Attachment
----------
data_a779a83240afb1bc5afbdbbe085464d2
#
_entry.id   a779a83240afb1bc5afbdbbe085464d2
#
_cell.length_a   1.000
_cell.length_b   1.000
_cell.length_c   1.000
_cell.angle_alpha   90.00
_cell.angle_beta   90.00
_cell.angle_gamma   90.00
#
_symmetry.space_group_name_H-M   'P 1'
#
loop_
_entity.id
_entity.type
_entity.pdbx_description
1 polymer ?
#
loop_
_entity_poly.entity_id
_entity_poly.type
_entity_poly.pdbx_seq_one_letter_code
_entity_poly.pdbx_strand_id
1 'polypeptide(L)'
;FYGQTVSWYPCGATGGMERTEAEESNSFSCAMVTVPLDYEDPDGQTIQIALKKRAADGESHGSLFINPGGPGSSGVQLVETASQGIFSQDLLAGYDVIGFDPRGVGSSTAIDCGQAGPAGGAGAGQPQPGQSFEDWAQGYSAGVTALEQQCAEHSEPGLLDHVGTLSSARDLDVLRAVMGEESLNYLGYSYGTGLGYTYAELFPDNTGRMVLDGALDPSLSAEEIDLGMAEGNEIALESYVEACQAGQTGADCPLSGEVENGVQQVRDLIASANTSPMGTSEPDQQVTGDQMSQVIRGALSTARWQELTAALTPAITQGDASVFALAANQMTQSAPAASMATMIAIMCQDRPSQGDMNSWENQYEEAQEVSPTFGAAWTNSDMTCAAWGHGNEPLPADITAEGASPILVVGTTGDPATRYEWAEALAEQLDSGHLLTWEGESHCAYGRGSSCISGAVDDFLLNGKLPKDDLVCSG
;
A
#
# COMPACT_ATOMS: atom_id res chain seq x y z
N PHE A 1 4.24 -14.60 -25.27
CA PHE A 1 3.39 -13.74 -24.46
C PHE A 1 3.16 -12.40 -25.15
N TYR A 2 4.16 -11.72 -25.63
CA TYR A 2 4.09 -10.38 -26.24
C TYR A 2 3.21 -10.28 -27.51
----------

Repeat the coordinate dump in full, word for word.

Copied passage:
data_a779a83240afb1bc5afbdbbe085464d2
#
_entry.id   a779a83240afb1bc5afbdbbe085464d2
#
_cell.length_a   1.000
_cell.length_b   1.000
_cell.length_c   1.000
_cell.angle_alpha   90.00
_cell.angle_beta   90.00
_cell.angle_gamma   90.00
#
_symmetry.space_group_name_H-M   'P 1'
#
loop_
_entity.id
_entity.type
_entity.pdbx_description
1 polymer ?
#
loop_
_entity_poly.entity_id
_entity_poly.type
_entity_poly.pdbx_seq_one_letter_code
_entity_poly.pdbx_strand_id
1 'polypeptide(L)'
;FYGQTVSWYPCGATGGMERTEAEESNSFSCAMVTVPLDYEDPDGQTIQIALKKRAADGESHGSLFINPGGPGSSGVQLVETASQGIFSQDLLAGYDVIGFDPRGVGSSTAIDCGQAGPAGGAGAGQPQPGQSFEDWAQGYSAGVTALEQQCAEHSEPGLLDHVGTLSSARDLDVLRAVMGEESLNYLGYSYGTGLGYTYAELFPDNTGRMVLDGALDPSLSAEEIDLGMAEGNEIALESYVEACQAGQTGADCPLSGEVENGVQQVRDLIASANTSPMGTSEPDQQVTGDQMSQVIRGALSTARWQELTAALTPAITQGDASVFALAANQMTQSAPAASMATMIAIMCQDRPSQGDMNSWENQYEEAQEVSPTFGAAWTNSDMTCAAWGHGNEPLPADITAEGASPILVVGTTGDPATRYEWAEALAEQLDSGHLLTWEGESHCAYGRGSSCISGAVDDFLLNGKLPKDDLVCSG
;
A
#
# COMPACT_ATOMS: atom_id res chain seq x y z
N PHE A 1 4.24 -14.60 -25.27
CA PHE A 1 3.39 -13.74 -24.46
C PHE A 1 3.16 -12.40 -25.15
N TYR A 2 4.16 -11.72 -25.63
CA TYR A 2 4.09 -10.38 -26.24
C TYR A 2 3.21 -10.28 -27.51